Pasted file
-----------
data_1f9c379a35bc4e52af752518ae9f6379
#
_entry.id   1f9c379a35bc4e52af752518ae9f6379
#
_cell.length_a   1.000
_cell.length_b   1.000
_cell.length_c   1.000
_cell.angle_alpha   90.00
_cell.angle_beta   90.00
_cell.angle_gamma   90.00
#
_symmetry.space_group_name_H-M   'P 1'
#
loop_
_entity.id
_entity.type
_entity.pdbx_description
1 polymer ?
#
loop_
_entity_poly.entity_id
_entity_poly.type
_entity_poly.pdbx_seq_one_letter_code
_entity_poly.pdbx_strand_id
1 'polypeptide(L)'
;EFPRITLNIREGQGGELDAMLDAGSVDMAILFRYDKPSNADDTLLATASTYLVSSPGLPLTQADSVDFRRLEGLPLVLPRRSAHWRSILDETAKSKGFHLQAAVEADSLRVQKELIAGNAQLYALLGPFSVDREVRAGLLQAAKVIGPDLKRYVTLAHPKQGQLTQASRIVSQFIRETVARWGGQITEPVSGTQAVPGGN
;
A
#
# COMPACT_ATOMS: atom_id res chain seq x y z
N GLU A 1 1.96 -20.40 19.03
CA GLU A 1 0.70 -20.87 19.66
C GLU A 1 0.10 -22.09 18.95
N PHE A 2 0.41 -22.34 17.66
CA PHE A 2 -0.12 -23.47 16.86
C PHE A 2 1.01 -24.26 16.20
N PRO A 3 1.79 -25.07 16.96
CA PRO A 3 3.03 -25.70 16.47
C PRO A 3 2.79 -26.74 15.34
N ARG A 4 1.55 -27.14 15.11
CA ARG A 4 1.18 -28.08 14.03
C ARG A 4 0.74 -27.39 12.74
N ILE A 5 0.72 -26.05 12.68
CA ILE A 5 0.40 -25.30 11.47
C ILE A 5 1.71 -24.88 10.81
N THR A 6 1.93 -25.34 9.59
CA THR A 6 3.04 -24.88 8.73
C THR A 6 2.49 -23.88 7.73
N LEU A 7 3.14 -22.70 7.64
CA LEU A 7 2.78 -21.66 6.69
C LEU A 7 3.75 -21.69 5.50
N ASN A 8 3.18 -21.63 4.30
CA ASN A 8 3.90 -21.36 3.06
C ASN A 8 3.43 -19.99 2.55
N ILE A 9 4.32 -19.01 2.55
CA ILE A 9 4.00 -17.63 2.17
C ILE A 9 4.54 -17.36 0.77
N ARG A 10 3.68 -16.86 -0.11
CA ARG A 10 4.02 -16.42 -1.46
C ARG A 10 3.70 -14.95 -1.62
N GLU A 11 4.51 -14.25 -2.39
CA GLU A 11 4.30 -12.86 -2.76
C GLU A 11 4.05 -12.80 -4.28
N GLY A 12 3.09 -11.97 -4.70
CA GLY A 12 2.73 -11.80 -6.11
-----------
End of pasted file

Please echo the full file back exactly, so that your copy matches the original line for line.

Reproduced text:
data_1f9c379a35bc4e52af752518ae9f6379
#
_entry.id   1f9c379a35bc4e52af752518ae9f6379
#
_cell.length_a   1.000
_cell.length_b   1.000
_cell.length_c   1.000
_cell.angle_alpha   90.00
_cell.angle_beta   90.00
_cell.angle_gamma   90.00
#
_symmetry.space_group_name_H-M   'P 1'
#
loop_
_entity.id
_entity.type
_entity.pdbx_description
1 polymer ?
#
loop_
_entity_poly.entity_id
_entity_poly.type
_entity_poly.pdbx_seq_one_letter_code
_entity_poly.pdbx_strand_id
1 'polypeptide(L)'
;EFPRITLNIREGQGGELDAMLDAGSVDMAILFRYDKPSNADDTLLATASTYLVSSPGLPLTQADSVDFRRLEGLPLVLPRRSAHWRSILDETAKSKGFHLQAAVEADSLRVQKELIAGNAQLYALLGPFSVDREVRAGLLQAAKVIGPDLKRYVTLAHPKQGQLTQASRIVSQFIRETVARWGGQITEPVSGTQAVPGGN
;
A
#
# COMPACT_ATOMS: atom_id res chain seq x y z
N GLU A 1 1.96 -20.40 19.03
CA GLU A 1 0.70 -20.87 19.66
C GLU A 1 0.10 -22.09 18.95
N PHE A 2 0.41 -22.34 17.66
CA PHE A 2 -0.12 -23.47 16.86
C PHE A 2 1.01 -24.26 16.20
N PRO A 3 1.79 -25.07 16.96
CA PRO A 3 3.03 -25.70 16.47
C PRO A 3 2.79 -26.74 15.34
N ARG A 4 1.55 -27.14 15.11
CA ARG A 4 1.18 -28.08 14.03
C ARG A 4 0.74 -27.39 12.74
N ILE A 5 0.72 -26.05 12.68
CA ILE A 5 0.40 -25.30 11.47
C ILE A 5 1.71 -24.88 10.81
N THR A 6 1.93 -25.34 9.59
CA THR A 6 3.04 -24.88 8.73
C THR A 6 2.49 -23.88 7.73
N LEU A 7 3.14 -22.70 7.64
CA LEU A 7 2.78 -21.66 6.69
C LEU A 7 3.75 -21.69 5.50
N ASN A 8 3.18 -21.63 4.30
CA ASN A 8 3.90 -21.36 3.06
C ASN A 8 3.43 -19.99 2.55
N ILE A 9 4.32 -19.01 2.55
CA ILE A 9 4.00 -17.63 2.17
C ILE A 9 4.54 -17.36 0.77
N ARG A 10 3.68 -16.86 -0.11
CA ARG A 10 4.02 -16.42 -1.46
C ARG A 10 3.70 -14.95 -1.62
N GLU A 11 4.51 -14.25 -2.39
CA GLU A 11 4.30 -12.86 -2.76
C GLU A 11 4.05 -12.80 -4.28
N GLY A 12 3.09 -11.97 -4.70
CA GLY A 12 2.73 -11.80 -6.11